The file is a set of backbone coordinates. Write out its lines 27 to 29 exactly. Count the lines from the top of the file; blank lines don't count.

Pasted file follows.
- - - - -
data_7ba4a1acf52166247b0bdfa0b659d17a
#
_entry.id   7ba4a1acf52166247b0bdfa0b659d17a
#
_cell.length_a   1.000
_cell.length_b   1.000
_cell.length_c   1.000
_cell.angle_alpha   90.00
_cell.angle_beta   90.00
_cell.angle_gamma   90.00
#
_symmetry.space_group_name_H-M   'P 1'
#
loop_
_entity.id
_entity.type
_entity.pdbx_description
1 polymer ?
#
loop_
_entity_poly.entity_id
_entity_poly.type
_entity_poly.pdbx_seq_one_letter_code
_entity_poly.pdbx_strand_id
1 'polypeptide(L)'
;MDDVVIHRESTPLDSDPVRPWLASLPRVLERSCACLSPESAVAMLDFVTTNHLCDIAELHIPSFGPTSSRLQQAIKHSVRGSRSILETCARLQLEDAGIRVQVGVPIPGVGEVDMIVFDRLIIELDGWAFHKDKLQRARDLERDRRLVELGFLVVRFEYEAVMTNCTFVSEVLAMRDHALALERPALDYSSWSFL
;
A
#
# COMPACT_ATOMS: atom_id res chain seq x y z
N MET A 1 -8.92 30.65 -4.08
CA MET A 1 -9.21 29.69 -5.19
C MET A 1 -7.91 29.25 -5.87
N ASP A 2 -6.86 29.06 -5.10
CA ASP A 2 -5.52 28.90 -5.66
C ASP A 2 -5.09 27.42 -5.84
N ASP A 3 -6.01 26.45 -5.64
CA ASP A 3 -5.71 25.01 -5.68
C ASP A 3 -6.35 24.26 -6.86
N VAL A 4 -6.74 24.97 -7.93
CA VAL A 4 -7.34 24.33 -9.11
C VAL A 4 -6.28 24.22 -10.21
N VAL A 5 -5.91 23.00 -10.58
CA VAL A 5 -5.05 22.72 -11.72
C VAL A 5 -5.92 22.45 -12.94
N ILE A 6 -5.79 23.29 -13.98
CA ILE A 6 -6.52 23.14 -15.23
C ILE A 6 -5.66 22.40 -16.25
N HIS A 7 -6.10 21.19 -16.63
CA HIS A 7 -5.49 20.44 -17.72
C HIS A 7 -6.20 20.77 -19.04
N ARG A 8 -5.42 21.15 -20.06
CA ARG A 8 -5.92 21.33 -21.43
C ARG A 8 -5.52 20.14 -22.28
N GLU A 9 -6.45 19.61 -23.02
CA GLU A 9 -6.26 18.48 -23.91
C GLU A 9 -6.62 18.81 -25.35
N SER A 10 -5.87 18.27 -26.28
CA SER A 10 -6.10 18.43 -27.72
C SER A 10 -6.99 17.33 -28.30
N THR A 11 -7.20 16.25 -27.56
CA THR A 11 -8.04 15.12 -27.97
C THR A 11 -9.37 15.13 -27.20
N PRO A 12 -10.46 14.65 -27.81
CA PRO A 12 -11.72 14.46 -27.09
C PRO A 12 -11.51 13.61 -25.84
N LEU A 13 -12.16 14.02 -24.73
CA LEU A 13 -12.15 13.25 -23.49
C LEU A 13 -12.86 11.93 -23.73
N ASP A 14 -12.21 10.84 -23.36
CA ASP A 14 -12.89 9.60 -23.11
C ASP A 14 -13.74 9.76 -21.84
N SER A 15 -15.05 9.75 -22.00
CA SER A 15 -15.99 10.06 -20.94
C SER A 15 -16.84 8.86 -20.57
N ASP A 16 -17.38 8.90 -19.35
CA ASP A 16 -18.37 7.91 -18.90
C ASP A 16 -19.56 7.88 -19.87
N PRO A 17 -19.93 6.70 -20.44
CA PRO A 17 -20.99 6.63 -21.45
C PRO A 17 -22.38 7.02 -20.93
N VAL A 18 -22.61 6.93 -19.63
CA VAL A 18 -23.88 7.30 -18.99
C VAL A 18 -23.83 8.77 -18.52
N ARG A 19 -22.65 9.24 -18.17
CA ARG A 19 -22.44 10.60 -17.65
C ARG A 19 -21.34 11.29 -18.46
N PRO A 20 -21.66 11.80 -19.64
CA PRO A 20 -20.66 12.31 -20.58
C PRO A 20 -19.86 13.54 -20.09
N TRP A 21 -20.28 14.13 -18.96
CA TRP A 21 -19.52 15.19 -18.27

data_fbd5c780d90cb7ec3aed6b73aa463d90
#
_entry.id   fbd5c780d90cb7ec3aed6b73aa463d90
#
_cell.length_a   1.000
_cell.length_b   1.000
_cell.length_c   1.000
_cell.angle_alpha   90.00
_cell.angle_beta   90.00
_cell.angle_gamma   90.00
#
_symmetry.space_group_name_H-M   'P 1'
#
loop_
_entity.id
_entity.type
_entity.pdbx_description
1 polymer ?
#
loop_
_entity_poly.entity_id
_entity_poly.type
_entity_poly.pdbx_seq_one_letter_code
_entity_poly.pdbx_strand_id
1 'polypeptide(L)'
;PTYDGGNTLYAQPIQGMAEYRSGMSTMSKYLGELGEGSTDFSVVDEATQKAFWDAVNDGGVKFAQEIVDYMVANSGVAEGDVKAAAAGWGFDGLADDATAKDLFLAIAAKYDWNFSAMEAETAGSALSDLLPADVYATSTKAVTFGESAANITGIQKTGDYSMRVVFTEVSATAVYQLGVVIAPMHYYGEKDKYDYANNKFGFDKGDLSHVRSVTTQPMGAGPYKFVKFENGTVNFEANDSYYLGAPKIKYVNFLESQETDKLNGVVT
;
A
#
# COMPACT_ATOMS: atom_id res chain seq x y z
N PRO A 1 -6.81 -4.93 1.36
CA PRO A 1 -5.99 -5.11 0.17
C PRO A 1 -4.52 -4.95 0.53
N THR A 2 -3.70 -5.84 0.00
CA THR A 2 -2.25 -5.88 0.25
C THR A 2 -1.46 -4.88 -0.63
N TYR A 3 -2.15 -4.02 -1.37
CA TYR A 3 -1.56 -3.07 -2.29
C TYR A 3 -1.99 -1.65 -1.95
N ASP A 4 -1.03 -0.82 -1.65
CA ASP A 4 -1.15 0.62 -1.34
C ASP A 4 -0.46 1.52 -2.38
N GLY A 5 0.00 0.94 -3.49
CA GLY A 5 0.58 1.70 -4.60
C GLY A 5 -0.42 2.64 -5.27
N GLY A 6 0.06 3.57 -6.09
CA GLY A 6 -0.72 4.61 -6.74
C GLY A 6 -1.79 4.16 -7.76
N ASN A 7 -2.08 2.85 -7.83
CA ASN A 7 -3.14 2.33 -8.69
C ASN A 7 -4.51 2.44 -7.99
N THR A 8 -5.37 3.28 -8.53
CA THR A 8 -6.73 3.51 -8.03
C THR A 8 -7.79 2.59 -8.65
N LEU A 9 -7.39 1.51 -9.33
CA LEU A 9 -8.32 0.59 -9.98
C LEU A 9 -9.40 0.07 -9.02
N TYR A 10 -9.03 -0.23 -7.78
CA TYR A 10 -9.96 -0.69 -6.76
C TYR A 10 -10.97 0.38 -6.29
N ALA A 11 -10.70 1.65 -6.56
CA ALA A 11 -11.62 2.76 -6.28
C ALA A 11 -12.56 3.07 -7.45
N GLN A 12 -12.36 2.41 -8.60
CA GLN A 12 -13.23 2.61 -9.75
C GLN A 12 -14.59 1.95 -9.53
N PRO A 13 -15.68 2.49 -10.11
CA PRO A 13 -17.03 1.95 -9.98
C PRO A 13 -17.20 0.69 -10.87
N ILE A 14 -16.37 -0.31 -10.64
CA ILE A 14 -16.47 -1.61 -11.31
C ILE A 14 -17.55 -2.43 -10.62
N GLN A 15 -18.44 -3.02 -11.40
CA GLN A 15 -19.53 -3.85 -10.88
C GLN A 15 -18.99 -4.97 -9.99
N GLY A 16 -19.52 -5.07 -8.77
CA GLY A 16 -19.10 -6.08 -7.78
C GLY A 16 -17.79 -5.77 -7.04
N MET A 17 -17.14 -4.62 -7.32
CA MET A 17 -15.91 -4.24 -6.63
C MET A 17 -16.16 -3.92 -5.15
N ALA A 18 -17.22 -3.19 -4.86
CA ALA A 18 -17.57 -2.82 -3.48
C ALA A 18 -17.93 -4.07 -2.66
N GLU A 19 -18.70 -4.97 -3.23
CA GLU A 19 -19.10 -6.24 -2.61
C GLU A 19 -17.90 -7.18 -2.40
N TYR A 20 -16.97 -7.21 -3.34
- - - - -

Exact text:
;
A
#